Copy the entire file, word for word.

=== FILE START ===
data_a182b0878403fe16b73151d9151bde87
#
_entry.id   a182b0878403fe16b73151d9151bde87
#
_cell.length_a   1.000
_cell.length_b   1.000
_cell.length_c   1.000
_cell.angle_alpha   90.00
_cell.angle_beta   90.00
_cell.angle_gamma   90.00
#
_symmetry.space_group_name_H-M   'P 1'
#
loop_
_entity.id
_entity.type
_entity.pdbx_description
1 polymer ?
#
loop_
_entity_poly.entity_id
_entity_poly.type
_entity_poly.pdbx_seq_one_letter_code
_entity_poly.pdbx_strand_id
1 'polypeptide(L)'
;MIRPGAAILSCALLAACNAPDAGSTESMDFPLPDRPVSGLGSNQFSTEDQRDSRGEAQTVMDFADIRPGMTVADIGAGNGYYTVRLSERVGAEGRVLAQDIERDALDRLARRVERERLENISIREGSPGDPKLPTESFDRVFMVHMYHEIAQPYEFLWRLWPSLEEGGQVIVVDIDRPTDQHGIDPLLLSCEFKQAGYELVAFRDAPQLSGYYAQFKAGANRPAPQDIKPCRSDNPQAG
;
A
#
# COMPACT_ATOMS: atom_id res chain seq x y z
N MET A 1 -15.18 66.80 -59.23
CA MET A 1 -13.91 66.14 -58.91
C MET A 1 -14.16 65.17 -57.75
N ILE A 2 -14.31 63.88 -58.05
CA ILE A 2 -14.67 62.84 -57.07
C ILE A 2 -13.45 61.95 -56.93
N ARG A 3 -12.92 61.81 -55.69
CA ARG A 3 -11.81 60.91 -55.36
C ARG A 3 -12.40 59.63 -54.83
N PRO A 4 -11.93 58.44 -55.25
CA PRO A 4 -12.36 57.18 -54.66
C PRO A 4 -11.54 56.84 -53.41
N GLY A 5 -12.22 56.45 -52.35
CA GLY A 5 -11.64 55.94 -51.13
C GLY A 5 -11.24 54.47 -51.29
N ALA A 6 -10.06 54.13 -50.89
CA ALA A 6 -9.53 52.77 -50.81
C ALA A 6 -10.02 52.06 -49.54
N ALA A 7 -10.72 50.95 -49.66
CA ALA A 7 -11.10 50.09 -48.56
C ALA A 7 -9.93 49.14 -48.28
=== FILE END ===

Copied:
data_a182b0878403fe16b73151d9151bde87
#
_entry.id   a182b0878403fe16b73151d9151bde87
#
_cell.length_a   1.000
_cell.length_b   1.000
_cell.length_c   1.000
_cell.angle_alpha   90.00
_cell.angle_beta   90.00
_cell.angle_gamma   90.00
#
_symmetry.space_group_name_H-M   'P 1'
#
loop_
_entity.id
_entity.type
_entity.pdbx_description
1 polymer ?
#
loop_
_entity_poly.entity_id
_entity_poly.type
_entity_poly.pdbx_seq_one_letter_code
_entity_poly.pdbx_strand_id
1 'polypeptide(L)'
;MIRPGAAILSCALLAACNAPDAGSTESMDFPLPDRPVSGLGSNQFSTEDQRDSRGEAQTVMDFADIRPGMTVADIGAGNGYYTVRLSERVGAEGRVLAQDIERDALDRLARRVERERLENISIREGSPGDPKLPTESFDRVFMVHMYHEIAQPYEFLWRLWPSLEEGGQVIVVDIDRPTDQHGIDPLLLSCEFKQAGYELVAFRDAPQLSGYYAQFKAGANRPAPQDIKPCRSDNPQAG
;
A
#
# COMPACT_ATOMS: atom_id res chain seq x y z
N MET A 1 -15.18 66.80 -59.23
CA MET A 1 -13.91 66.14 -58.91
C MET A 1 -14.16 65.17 -57.75
N ILE A 2 -14.31 63.88 -58.05
CA ILE A 2 -14.67 62.84 -57.07
C ILE A 2 -13.45 61.95 -56.93
N ARG A 3 -12.92 61.81 -55.69
CA ARG A 3 -11.81 60.91 -55.36
C ARG A 3 -12.40 59.63 -54.83
N PRO A 4 -11.93 58.44 -55.25
CA PRO A 4 -12.36 57.18 -54.66
C PRO A 4 -11.54 56.84 -53.41
N GLY A 5 -12.22 56.45 -52.35
CA GLY A 5 -11.64 55.94 -51.13
C GLY A 5 -11.24 54.47 -51.29
N ALA A 6 -10.06 54.13 -50.89
CA ALA A 6 -9.53 52.77 -50.81
C ALA A 6 -10.02 52.06 -49.54
N ALA A 7 -10.72 50.95 -49.66
CA ALA A 7 -11.10 50.09 -48.56
C ALA A 7 -9.93 49.14 -48.28